Molecular Linkage Map of the Model Legume Medicago truncatula Gaertn.
The need for a more sustainable and environmentally safe agriculture has reinforced interest in the cultivation of legumes, which include important agricultural species such as alfalfa, clover, pea, soybean, bean, peanut, and more. These species have the capacity to establish an atmospheric dinitrogen fixing symbiose with soil bacteria collectively named rhizobia, and to form symbiotic root mycorrhizae with soil fungi, thus facilitating their uptake of phosphate, water, and other soil nutrients (Albrecht et al. 1999). However, genetic analysis of these processes remains difficult in the major crop legumes due to features such as tetraploidy, large genomes and/or the lack of efficient methods for transgenesis. Since the model plant Arabidopsis thaliana (as indeed is true of other Cruciferae) is unable to establish either rhizo-bial or mycorrhizal symbioses, the need to establish a model legume to analyze plant physiological processes which cannot be satisfactorily studied in A. thaliana has been recognized for over a decade (Cook and Denarie 2000).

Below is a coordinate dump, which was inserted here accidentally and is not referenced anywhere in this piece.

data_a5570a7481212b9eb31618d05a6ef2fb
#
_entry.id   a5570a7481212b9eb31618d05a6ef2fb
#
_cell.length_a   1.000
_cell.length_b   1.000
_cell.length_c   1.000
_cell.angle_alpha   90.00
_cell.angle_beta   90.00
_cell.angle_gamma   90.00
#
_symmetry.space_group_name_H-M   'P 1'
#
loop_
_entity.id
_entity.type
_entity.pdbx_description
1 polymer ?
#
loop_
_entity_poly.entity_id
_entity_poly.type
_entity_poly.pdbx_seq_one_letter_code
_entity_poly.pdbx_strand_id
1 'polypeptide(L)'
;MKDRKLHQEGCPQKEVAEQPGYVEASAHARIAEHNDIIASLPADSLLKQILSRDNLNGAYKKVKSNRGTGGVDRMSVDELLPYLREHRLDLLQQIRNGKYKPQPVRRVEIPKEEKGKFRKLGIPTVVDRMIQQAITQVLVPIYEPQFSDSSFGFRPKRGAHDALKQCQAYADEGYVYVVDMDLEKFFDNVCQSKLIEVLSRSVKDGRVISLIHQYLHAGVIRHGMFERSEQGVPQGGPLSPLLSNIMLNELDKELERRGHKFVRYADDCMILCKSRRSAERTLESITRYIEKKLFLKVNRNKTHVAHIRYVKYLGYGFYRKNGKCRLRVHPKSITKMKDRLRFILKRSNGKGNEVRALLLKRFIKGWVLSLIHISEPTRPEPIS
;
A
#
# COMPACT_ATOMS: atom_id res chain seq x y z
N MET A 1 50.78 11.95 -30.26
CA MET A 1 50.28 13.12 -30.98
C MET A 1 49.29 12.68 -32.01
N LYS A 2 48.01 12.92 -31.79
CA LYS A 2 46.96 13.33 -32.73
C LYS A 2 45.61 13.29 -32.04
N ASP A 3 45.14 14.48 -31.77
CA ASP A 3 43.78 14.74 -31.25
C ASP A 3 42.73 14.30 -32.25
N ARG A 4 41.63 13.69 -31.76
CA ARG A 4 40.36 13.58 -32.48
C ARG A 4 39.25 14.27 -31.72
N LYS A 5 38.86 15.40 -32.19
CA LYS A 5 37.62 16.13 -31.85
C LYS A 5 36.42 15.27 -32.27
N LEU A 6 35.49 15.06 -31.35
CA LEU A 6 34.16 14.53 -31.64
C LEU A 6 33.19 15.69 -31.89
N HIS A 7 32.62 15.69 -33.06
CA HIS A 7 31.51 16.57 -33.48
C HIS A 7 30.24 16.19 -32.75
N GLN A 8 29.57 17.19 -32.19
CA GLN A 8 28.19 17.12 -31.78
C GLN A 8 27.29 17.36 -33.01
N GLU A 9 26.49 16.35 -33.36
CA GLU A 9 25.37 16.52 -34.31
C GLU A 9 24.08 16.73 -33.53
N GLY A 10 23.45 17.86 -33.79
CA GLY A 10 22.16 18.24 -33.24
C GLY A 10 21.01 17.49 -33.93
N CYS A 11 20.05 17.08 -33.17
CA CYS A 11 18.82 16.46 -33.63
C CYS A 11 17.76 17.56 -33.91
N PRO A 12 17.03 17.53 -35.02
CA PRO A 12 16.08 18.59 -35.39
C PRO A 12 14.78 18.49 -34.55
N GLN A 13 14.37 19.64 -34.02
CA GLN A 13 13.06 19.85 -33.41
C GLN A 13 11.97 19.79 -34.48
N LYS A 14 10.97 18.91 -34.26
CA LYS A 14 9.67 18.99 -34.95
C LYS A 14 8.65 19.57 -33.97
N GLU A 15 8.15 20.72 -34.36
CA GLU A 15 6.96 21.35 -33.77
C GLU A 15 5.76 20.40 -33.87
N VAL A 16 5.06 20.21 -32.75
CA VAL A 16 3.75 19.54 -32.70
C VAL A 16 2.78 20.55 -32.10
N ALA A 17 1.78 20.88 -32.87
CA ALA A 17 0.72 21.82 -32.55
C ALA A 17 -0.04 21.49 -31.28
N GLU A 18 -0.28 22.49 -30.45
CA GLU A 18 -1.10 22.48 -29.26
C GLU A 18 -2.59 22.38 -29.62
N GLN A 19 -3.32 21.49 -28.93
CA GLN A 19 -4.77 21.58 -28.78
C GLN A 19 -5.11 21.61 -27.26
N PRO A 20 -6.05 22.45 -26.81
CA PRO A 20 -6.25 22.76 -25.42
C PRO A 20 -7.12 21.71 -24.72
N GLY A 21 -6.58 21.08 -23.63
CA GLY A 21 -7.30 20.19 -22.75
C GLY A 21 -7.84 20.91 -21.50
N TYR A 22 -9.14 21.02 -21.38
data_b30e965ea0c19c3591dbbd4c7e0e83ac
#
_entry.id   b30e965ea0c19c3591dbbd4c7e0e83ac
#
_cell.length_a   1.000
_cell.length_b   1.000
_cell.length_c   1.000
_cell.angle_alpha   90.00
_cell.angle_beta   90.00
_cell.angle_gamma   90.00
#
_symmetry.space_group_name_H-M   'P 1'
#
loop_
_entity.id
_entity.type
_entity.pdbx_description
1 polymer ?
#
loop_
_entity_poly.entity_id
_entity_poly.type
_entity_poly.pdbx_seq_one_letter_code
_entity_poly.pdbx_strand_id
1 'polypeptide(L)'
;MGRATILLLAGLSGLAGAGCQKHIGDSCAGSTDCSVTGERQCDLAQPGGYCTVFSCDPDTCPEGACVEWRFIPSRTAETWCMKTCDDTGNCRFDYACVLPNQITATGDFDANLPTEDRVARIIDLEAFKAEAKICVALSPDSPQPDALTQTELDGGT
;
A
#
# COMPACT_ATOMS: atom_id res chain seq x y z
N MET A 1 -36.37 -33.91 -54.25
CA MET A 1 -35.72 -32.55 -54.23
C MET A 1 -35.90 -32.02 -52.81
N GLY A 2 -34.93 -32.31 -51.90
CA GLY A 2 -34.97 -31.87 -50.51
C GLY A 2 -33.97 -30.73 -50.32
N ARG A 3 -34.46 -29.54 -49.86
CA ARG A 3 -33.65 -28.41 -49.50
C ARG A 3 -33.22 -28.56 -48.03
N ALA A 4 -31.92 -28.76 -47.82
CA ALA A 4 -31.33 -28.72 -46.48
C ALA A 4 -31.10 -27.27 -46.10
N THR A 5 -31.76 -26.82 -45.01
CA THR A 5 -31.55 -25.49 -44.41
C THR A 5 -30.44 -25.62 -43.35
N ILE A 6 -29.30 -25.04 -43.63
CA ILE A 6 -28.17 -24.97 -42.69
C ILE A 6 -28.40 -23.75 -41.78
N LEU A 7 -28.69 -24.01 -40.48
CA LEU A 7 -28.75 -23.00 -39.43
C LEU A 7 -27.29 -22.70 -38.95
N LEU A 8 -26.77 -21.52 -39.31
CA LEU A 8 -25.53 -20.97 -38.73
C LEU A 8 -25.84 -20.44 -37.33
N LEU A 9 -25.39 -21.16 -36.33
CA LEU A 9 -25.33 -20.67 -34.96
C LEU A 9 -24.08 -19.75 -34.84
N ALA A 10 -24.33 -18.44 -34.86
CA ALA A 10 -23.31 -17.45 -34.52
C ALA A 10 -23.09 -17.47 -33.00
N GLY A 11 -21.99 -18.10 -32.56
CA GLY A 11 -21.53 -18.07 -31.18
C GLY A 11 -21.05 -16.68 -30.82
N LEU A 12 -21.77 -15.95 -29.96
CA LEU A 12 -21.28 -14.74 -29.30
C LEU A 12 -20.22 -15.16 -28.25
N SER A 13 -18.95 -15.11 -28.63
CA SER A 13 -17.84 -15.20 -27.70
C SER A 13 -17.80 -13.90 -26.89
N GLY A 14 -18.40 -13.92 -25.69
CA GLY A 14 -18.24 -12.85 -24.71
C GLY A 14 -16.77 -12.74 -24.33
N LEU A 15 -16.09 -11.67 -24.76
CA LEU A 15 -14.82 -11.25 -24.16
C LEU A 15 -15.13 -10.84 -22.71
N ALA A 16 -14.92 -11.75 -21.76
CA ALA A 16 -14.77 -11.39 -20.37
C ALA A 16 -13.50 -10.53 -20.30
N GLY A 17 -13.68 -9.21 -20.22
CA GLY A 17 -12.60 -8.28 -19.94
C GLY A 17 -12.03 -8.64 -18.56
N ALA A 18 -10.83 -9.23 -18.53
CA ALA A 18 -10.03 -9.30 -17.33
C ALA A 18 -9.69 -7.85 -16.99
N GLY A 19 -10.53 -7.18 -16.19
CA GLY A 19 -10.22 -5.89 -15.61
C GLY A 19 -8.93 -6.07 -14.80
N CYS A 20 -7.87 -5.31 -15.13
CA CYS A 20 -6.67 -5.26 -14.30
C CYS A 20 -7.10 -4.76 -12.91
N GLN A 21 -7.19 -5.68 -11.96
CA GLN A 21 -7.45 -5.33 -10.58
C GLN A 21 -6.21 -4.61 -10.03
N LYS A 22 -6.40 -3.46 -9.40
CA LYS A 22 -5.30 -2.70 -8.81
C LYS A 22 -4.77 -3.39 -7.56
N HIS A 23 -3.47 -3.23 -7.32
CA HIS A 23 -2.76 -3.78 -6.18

KeywordsLinkage Group Somatic Embryogenesis Amplify Fragment Length Polymorphism Sino Rhizobium Medicago Truncatula
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